In the opinion of Femi Gbajabiamila, Speaker of the House of Representatives, the 1999 Nigerian Constitution cannot solve some pressing national problems.
Gbajabiamila, through his media assistant Lanre Lasisi, noted that the document did not reflect the standards necessary to reflect the collective because the constitution was hastily prepared only to end the military regime and establish a lasting democratic system. The dream of a citizen.
“… the 1999 Constitution is the product of a hurried national compromise that we entered into two decades ago in order to ensure that the military returned to the barracks and that we returned to democratic government.”
The Speaker of the House Reps stated that the above requirements therefore require ongoing constitutional review, adding that all Nigerians should actively participate in this process. However, Gbajabiamila pointed out that, like Nigeria, there is no perfect constitution anywhere in the world.
He explained that there is an urgent need to have “an almost perfect constitution so that the country can face and solve its multiple political, economic and socio-cultural challenges.” Speakers cautioned that if stakeholders only indulge in “fixing the constitution’s boundaries” or avoid having an honest dialogue, then all the effort will be futile.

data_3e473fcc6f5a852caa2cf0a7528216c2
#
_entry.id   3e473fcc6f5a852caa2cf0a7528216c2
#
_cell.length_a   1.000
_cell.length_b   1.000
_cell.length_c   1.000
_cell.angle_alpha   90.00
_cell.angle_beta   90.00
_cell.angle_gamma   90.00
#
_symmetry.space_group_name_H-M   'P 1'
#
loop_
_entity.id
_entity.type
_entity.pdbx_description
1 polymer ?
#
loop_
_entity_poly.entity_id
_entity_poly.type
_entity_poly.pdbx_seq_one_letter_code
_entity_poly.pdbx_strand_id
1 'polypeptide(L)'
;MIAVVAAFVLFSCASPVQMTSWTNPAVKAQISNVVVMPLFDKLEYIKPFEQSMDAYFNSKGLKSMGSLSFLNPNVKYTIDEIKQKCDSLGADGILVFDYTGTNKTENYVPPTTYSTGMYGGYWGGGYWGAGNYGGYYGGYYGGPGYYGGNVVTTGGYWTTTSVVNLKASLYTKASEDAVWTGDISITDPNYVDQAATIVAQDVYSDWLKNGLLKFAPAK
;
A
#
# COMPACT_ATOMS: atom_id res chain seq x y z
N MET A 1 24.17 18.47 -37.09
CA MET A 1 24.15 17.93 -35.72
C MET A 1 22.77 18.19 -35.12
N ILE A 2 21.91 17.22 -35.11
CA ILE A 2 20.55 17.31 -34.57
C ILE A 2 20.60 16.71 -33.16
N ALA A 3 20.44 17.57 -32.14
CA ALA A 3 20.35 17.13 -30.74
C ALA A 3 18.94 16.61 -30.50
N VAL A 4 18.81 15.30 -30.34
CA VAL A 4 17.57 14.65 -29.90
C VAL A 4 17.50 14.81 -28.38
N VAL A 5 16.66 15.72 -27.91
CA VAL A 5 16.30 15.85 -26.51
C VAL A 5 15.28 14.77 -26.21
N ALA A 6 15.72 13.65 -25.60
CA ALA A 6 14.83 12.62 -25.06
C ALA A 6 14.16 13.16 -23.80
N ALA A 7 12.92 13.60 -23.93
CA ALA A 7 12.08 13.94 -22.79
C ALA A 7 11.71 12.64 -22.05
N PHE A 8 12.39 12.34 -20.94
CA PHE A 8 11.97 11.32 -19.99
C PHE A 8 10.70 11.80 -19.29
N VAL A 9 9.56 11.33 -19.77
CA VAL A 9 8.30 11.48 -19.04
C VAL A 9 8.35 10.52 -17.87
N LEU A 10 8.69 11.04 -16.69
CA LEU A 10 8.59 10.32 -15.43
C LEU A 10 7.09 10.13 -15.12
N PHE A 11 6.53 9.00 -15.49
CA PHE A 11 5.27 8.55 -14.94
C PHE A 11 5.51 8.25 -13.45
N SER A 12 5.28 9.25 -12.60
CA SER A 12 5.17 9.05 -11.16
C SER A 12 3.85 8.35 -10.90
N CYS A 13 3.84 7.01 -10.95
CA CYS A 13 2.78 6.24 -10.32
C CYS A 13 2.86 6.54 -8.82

He assured Nigerians that members of the green chamber will do their utmost to make sure the process yields desired results that culminate in a national constitution which embraces diversity in all ramifications and uses it as an advantage for growth and progress.
“All of us in the House of Representatives will work conscientiously and in good faith so that it may be said of us in this process that we made an audacious attempt at creating for our nation a constitution that recognises our diversity and draws strength from it, and addresses once and for all, the fault lines that distract from nation-building.”